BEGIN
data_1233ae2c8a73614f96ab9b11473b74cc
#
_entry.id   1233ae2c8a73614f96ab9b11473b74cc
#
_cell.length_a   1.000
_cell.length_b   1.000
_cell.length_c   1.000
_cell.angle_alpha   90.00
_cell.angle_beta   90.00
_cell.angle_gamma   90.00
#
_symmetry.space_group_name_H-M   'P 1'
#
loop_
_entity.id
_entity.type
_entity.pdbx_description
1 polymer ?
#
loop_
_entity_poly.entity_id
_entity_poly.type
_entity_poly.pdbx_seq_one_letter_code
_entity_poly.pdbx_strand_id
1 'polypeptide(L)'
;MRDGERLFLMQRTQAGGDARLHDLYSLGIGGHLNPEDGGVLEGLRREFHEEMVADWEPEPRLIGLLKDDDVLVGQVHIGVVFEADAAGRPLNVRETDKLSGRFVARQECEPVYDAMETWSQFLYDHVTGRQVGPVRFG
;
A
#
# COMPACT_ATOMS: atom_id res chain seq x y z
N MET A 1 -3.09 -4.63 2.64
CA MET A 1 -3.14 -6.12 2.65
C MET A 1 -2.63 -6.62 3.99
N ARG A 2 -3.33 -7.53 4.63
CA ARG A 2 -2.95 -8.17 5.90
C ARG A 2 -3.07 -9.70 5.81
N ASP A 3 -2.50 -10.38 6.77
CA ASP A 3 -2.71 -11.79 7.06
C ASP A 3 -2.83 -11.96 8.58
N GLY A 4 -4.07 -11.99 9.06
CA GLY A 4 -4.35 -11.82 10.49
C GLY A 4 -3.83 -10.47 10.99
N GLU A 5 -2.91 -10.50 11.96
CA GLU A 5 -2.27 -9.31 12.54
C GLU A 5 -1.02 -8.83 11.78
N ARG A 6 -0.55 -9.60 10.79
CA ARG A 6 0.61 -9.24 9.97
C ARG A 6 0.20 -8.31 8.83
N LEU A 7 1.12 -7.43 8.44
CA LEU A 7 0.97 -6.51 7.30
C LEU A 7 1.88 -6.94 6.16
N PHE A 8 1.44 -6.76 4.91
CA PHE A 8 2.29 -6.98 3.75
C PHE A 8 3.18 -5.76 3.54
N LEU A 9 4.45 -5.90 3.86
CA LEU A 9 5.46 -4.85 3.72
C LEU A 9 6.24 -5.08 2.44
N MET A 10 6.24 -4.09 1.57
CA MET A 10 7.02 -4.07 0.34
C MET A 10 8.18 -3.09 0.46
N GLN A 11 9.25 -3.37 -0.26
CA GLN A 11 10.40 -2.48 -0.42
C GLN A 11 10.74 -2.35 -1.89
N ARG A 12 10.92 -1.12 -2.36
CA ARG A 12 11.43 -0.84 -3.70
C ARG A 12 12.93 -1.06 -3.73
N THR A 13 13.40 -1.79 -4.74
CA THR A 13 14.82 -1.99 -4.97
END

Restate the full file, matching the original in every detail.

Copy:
data_1233ae2c8a73614f96ab9b11473b74cc
#
_entry.id   1233ae2c8a73614f96ab9b11473b74cc
#
_cell.length_a   1.000
_cell.length_b   1.000
_cell.length_c   1.000
_cell.angle_alpha   90.00
_cell.angle_beta   90.00
_cell.angle_gamma   90.00
#
_symmetry.space_group_name_H-M   'P 1'
#
loop_
_entity.id
_entity.type
_entity.pdbx_description
1 polymer ?
#
loop_
_entity_poly.entity_id
_entity_poly.type
_entity_poly.pdbx_seq_one_letter_code
_entity_poly.pdbx_strand_id
1 'polypeptide(L)'
;MRDGERLFLMQRTQAGGDARLHDLYSLGIGGHLNPEDGGVLEGLRREFHEEMVADWEPEPRLIGLLKDDDVLVGQVHIGVVFEADAAGRPLNVRETDKLSGRFVARQECEPVYDAMETWSQFLYDHVTGRQVGPVRFG
;
A
#
# COMPACT_ATOMS: atom_id res chain seq x y z
N MET A 1 -3.09 -4.63 2.64
CA MET A 1 -3.14 -6.12 2.65
C MET A 1 -2.63 -6.62 3.99
N ARG A 2 -3.33 -7.53 4.63
CA ARG A 2 -2.95 -8.17 5.90
C ARG A 2 -3.07 -9.70 5.81
N ASP A 3 -2.50 -10.38 6.77
CA ASP A 3 -2.71 -11.79 7.06
C ASP A 3 -2.83 -11.96 8.58
N GLY A 4 -4.07 -11.99 9.06
CA GLY A 4 -4.35 -11.82 10.49
C GLY A 4 -3.83 -10.47 10.99
N GLU A 5 -2.91 -10.50 11.96
CA GLU A 5 -2.27 -9.31 12.54
C GLU A 5 -1.02 -8.83 11.78
N ARG A 6 -0.55 -9.60 10.79
CA ARG A 6 0.61 -9.24 9.97
C ARG A 6 0.20 -8.31 8.83
N LEU A 7 1.12 -7.43 8.44
CA LEU A 7 0.97 -6.51 7.30
C LEU A 7 1.88 -6.94 6.16
N PHE A 8 1.44 -6.76 4.91
CA PHE A 8 2.29 -6.98 3.75
C PHE A 8 3.18 -5.76 3.54
N LEU A 9 4.45 -5.90 3.86
CA LEU A 9 5.46 -4.85 3.72
C LEU A 9 6.24 -5.08 2.44
N MET A 10 6.24 -4.09 1.57
CA MET A 10 7.02 -4.07 0.34
C MET A 10 8.18 -3.09 0.46
N GLN A 11 9.25 -3.37 -0.26
CA GLN A 11 10.40 -2.48 -0.42
C GLN A 11 10.74 -2.35 -1.89
N ARG A 12 10.92 -1.12 -2.36
CA ARG A 12 11.43 -0.84 -3.70
C ARG A 12 12.93 -1.06 -3.73
N THR A 13 13.40 -1.79 -4.74
CA THR A 13 14.82 -1.99 -4.97